Delta Air Lines (DAL) Q1 2024 Earnings: What to Expect

Delta Airlines airplanes on the tarmac
Credit: Elijah Nouvelage / Reuters - stock.adobe.com

Thanks to a resurgence in business and holiday travel activity, airline stocks were one of the strongest sectors in 2023, outperforming the broader S&P 500 index. Delta Air Lines (DAL) have been one of the beneficiaries of a robust global travel demand, pushing Delta stock almost 30% higher over the past six months, including 15% year to date, besting the 9% rise in the S&P 500 index.

What’s more, over the past year, the sock has risen 36%, besting the broader index’s 27% rise. But ahead of its first quarter fiscal 2024 earnings results, due before the opening bell Wednesday, investors want to know whether it’s time to lock in some profits before any turbulence arrives. Despite the caution, there’s still tons of value in Delta, given the airline's strong footing in both the domestic and international air travel markets.

According to the International Air Transport Association, the global airline industry is poised to earn a net profit of $25.7 billion in 2024, which would equate to a 10% rise year over year. Meanwhile, operating profit is projected to reach $49.3 billion in 2024, which is expected to be an $8.6 billion jump from last year. Just as impressive, the industry is expected to enjoy a 7.6% jump in revenue, reaching a record $964 billion in 2024. Close to 5 billion people are expected to travel in 2024, compared the pre-Covid record of 4.5 billion people in 2019.

All of these strong trends bode well for Delta in the new year. What’s more, investors are also encouraged by the fact that the company’s growth prospects and liquidity have drastically improved. As such, investors will focus on management’s commentary to detect any bullishness in booking pricing, capacity growth from both domestic and international travel, where it has reported a gradual recovery. As such, Delta remains one of the better bargains in transportation stocks.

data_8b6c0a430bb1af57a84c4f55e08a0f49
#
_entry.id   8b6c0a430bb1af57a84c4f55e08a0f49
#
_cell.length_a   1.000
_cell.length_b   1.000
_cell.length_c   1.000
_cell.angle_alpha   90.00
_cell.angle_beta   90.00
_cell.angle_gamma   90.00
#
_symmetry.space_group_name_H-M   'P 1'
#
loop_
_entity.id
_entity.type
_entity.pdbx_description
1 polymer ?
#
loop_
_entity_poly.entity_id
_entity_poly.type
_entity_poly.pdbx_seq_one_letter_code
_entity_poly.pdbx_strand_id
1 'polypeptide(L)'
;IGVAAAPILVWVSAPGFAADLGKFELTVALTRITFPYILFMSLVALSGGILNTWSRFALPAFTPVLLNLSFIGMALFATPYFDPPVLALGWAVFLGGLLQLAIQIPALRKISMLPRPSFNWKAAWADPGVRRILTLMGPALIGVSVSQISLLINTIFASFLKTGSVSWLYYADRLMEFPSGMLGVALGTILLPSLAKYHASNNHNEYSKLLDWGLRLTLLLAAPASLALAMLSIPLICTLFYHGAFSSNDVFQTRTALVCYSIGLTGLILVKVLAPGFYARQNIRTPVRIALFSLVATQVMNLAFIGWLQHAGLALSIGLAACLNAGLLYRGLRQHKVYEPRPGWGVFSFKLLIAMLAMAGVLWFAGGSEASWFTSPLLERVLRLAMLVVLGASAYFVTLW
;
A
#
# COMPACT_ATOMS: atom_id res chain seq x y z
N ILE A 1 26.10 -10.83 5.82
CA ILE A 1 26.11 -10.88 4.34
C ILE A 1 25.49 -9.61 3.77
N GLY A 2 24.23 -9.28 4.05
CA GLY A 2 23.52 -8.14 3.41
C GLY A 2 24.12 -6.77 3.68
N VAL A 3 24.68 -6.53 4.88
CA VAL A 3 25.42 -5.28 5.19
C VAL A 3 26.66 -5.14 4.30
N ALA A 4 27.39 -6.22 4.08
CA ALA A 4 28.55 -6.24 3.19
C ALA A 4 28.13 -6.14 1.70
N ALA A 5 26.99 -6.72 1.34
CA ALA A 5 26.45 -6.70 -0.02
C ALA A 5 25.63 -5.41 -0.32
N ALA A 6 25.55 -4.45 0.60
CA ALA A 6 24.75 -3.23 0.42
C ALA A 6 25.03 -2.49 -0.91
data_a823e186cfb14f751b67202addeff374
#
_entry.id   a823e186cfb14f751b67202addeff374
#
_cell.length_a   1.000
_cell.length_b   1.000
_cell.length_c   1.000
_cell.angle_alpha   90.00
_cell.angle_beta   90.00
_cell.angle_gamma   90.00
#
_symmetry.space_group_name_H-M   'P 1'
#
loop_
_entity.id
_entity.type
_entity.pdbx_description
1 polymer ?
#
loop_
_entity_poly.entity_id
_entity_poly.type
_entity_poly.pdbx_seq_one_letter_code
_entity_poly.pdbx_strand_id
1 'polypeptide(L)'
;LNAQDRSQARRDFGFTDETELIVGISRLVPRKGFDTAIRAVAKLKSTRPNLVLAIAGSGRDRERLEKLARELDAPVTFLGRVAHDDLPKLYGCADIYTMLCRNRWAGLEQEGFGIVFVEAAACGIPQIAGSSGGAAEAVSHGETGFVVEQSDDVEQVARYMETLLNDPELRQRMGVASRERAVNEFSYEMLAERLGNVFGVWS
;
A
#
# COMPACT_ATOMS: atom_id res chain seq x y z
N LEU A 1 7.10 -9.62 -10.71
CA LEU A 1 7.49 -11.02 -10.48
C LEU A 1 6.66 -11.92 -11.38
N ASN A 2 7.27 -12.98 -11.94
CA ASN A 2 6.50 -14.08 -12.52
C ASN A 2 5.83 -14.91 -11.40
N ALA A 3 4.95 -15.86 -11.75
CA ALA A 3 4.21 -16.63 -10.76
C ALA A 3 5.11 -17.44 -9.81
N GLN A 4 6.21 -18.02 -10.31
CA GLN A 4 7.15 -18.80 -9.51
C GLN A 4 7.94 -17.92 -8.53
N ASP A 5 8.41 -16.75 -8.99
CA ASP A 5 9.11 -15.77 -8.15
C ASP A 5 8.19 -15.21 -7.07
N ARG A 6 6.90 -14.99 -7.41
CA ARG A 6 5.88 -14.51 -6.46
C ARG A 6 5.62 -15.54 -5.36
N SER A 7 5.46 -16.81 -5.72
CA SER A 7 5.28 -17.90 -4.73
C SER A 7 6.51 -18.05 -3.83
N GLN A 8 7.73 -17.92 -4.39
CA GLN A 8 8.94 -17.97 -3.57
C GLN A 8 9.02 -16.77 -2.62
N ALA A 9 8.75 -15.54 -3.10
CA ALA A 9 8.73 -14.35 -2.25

For the three months that ended March, analysts expect Atlanta-based transportation giant to earn 35 cents per share on revenue of $12.55 billion. This compares to the year-ago quarter when earnings were 25 cents per share on $11.84 billion in revenue. For the full year, ending in December, earnings are projected to be $6.44 per share, rising from $6.25 a year ago, while full-year revenue of $57.06 billion would rise 4.4% year over year.

The quarterly and full-year estimates have remained steady since the start of the quarter, suggesting analysts aren’t expecting any major surprises in the upcoming earnings results. The fact that there have been no revisions from analysts even as Delta Air Lines' CEO, Ed Bastian, last month during the 2024 Industrial Conference, provided significant insight into the company's operations and outlook.

From a demand perspective, Bastian boasted that "demand is strong,” highlighting that the company "had 9 of the top 10 sales days in [its] history all within the last 10 weeks.” In a display of even more confidence, Bastian discussed Delta’s booking strength, and believes the airline is well-positioned to enjoy increased demand as the year progresses, thanks to its premium offerings that deliver higher margins for the company.

Given these positive fundamental trends, its management has done a remarkable job navigating the company through the tough situation caused by the pandemic. The fourth quarter demonstrated that strength as Delta reported a strong bottom line beat, despite facing a tough Q4 with fuel prices spiking. Q4 revenue rose 6% to $14.22 billion, topping estimates by $420 million, while adjusted EPS of $1.28 beat by 12 cents.

Even more impressive, full-year operating margin expanding by four points to 11.6 percent, suggesting that the airline was able to realize efficiencies by lowering costs. Given these improving fundamental trends, Delta remains one of the better bargains in transportation stocks.

The views and opinions expressed herein are the views and opinions of the author and do not necessarily reflect those of Nasdaq, Inc.

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Richard Saintvilus

After having spent 20 years in the IT industry serving in various roles from system administration to network engineer, Richard Saintvilus became a finance writer, covering the investor's view on the premise that everyone deserves a level playing field. His background as an engineer with strong analytical skills helps him provide actionable insights to investors. Saintvilus is a Warren Buffett disciple who bases his investment decisions on the quality of a company's management, its growth prospects, return on equity and other metrics, including price-to-earnings ratios. He employs conservative strategies to increase capital, while keeping a watchful eye on macro-economic events to mitigate downside risk. Saintvilus' work has been featured on CNBC, Yahoo! Finance, MSN Money, Forbes, Motley Fool and numerous other outlets. You can follow him on Twitter at @Richard_STv.

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